IRON MAN 3 (2013)
Depending far too much on the success of the first two instalments and visual appeal of its played out tactics. Iron Man 3 starts off relatively strong but eventual succumbs to its contrived dialogue, over-compensating story, and childish acrobatics and gadgetry. Desperately trying to infuse more of a dramatic tone into its incessant attempts at comedy and wit, ends up alienating to a point of severe restlessness. Closing a successful trilogy might be considered difficult to say the least. However, after Christopher Nolan’s overwhelming hit, The Dark Knight Rises this past summer. It appears that a competent finale can be done and the failure of Iron Man 3 can be attributed to a single, simple fact. The amount of Marvel films being released is becoming annoyingly ridiculous and the content for these outings is heavily watered-down. Not to say that Iron Man 3 is not entertaining, far from it. I’d rank it a notch above most brainless action pictures released these days. What I am stating is that my expectations did not lower after the first two entertaining chapters and rightfully so.
Tony Stark (Downey Jr) is suffering from severe anxiety attacks and insomnia after the events that took place in New York. Spending his nights the only way he knows how, concocting new and improved suits. When a terrorist know as the Mandarin (Kingsley) begins attacking the United States and its citizens, Tony must suit up once again. After a deadly attack by the Mandarin on the Chinese Theatre in Los Angeles leaves Happy (Favreau) in a coma, renders Tony furious and seeking revenge. After challenging the Mandarin, Tony’s Malibu mansion is attacked and destroyed leaving Tony and Pepper (Paltrow) separated. Upon escaping, Tony crash lands in the middle of Tennessee. Now, with no suit, his mental illnesses, and the Mandarin continuing his attacks. Tony must befriend a child and begin to reconstruct a revamped suit and take down the Mandarin.
I wasn’t fairly excited for Iron Man 3 prior to its release. The publicity didn’t really catch my eye and the trailers didn’t offer anything that inventive. That being said, with outstanding cast additions such as the legendary Ben Kingsley, the incomparable Guy Pearce, and the always radiant Rebecca Hall. I felt there was hope for this loud, cocky, chaotic finale. Conversely, these additions didn’t diminish my guard, if anything, it made me more judgmental and raised my expectations. Another significant reason why my excitement for this third outing dropped off is the absence of Jon Favreau behind the camera. No doubt his keen, comedic eye had a monstrous affect on the first two chapters and his reprisal only as Happy should have been enough of a warning sign. Regardless, I never enter a film expecting it to be terrible. So, when Iron Man 3 disappointed me, it wasn’t a complete surprise, yet I anticipated more.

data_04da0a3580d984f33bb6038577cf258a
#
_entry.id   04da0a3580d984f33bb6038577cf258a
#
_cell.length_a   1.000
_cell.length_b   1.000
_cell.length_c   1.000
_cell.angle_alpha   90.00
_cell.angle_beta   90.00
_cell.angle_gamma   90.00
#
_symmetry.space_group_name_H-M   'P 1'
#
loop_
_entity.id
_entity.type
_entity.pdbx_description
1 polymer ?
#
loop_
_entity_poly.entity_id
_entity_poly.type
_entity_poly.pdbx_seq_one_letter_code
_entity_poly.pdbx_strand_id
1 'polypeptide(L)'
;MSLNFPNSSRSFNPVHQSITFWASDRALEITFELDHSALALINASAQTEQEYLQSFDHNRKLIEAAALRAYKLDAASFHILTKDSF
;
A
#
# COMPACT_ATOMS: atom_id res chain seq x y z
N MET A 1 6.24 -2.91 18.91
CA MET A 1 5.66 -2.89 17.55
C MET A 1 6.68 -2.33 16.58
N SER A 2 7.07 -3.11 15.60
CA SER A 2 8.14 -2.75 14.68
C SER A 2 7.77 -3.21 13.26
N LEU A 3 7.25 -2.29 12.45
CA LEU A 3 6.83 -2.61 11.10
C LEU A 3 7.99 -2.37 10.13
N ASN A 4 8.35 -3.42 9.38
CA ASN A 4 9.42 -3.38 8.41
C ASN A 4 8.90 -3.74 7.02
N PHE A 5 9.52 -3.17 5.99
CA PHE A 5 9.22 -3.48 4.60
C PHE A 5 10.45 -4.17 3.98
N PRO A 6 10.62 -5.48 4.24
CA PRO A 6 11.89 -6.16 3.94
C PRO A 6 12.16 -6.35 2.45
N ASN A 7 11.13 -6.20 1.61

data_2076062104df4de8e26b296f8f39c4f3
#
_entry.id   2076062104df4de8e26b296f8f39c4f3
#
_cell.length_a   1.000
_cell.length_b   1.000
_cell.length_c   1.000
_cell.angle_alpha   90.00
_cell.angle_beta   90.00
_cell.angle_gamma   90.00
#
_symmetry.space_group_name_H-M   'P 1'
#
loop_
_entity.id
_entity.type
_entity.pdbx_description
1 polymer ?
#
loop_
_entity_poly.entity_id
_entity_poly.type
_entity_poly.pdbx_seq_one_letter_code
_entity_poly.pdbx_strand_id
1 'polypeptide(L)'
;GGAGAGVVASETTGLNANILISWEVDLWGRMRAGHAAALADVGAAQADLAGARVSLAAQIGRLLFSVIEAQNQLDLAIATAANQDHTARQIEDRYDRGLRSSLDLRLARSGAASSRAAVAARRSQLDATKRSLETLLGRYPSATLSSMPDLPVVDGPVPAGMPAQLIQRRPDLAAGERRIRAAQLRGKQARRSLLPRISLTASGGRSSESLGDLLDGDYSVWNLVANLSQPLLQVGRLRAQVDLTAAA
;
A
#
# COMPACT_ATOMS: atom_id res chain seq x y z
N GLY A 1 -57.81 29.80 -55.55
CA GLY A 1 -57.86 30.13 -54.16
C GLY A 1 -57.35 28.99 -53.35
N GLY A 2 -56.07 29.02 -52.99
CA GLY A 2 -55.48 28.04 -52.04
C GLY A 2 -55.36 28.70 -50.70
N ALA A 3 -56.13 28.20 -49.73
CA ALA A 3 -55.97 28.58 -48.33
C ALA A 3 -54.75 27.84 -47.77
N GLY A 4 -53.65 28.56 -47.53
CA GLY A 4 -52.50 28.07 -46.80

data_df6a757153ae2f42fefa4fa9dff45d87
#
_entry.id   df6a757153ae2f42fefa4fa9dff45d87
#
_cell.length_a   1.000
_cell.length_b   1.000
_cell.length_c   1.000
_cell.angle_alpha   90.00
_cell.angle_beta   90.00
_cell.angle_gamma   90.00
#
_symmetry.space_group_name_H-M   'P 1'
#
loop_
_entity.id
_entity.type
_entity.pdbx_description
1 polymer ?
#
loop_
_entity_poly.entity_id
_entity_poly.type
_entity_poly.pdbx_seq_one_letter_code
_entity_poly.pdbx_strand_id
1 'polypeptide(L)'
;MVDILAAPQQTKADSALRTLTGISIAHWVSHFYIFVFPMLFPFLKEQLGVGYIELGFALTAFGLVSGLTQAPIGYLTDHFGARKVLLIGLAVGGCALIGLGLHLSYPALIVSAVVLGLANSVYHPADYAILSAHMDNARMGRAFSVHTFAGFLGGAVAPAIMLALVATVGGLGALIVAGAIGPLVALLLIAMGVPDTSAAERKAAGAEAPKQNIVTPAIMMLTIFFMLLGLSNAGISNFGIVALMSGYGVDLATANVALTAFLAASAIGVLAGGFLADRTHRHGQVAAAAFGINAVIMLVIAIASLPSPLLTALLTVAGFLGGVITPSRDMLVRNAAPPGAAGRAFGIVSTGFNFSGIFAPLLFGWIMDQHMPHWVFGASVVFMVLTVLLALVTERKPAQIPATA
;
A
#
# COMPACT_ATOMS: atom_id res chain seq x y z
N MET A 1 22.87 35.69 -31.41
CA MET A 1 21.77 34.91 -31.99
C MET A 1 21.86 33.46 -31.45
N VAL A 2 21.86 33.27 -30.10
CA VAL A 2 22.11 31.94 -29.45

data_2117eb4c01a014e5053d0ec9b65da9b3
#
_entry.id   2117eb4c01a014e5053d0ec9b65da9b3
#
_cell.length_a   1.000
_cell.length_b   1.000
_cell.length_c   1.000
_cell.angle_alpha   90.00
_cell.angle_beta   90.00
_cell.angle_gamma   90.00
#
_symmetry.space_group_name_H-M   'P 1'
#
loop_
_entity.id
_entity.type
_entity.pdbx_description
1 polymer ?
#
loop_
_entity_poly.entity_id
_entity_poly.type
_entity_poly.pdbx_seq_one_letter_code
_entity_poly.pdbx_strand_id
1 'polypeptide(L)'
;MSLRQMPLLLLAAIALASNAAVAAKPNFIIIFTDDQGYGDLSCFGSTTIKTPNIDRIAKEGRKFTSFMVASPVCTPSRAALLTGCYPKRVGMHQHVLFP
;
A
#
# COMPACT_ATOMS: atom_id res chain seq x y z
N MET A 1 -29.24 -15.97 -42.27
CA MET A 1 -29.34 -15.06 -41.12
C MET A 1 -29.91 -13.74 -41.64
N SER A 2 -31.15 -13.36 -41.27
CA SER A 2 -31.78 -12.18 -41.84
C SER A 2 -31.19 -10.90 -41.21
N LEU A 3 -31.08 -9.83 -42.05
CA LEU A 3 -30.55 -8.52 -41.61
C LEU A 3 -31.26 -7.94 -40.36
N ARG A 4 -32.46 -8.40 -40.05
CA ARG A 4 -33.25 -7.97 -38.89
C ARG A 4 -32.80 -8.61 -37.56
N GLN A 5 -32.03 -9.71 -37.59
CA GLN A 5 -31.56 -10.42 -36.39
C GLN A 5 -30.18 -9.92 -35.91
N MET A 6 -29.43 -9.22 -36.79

I am going to start off with some glaring irregularities and issues that extraordinarily hampered Iron Man 3. First off, the reason the first half appeared passable is because it had a single, linear story line. When the plot broke off into several tangents, it marred the strength of the original and weakened each strand with each passing minute. However, what is most disconcerting about its unnecessary complexity is the multiple chances Iron Man 3 had to save itself, essentially from itself. It’s as if the audience was forced to accompany this nosedive and instead of pulling out of it, we unwillingly were forced to thrust towards the ground. Apart from its laughable story and characters. Watching the second half of Iron Man 3 is like watching a kids cartoon unfold. There is so many irrelevant and expendable one liners and flimsy action sequences it is honestly like a child took hold of the script and cameras for the entire last hour.
Now I, unfortunately have to dissect the forced, trivial performances throughout Iron Man 3. I can’t bring myself to bad mouth Ben Kingsley, Rebecca Hall, and Guy Pearce so I will conveniently blame their fake, simulated portrayals on the limitations and stupidity of Iron Man 3’s weak script and faulty direction. As for Robert Downey Jr, Don Cheadle, and Gwyneth Paltrow, to summarize, I have no problem drowning their characters like a postpartum, depressive mother. I have nothing but the utmost respect for their careers and achievements…and I can understand that the money must have been handsomely defining since it was purchasing as well as silencing their integrity. However, there is an upside, Jarvis and the hollow suits had more depth and emotion than the entire ensemble.
I just can’t help but continually think of the word “unnecessary” to neatly sum up Iron Man 3.
Iron Man 3: 5 out of 10. (I am only giving it a five because I feel bad for Pearce, Kingsley, Hall, and crew).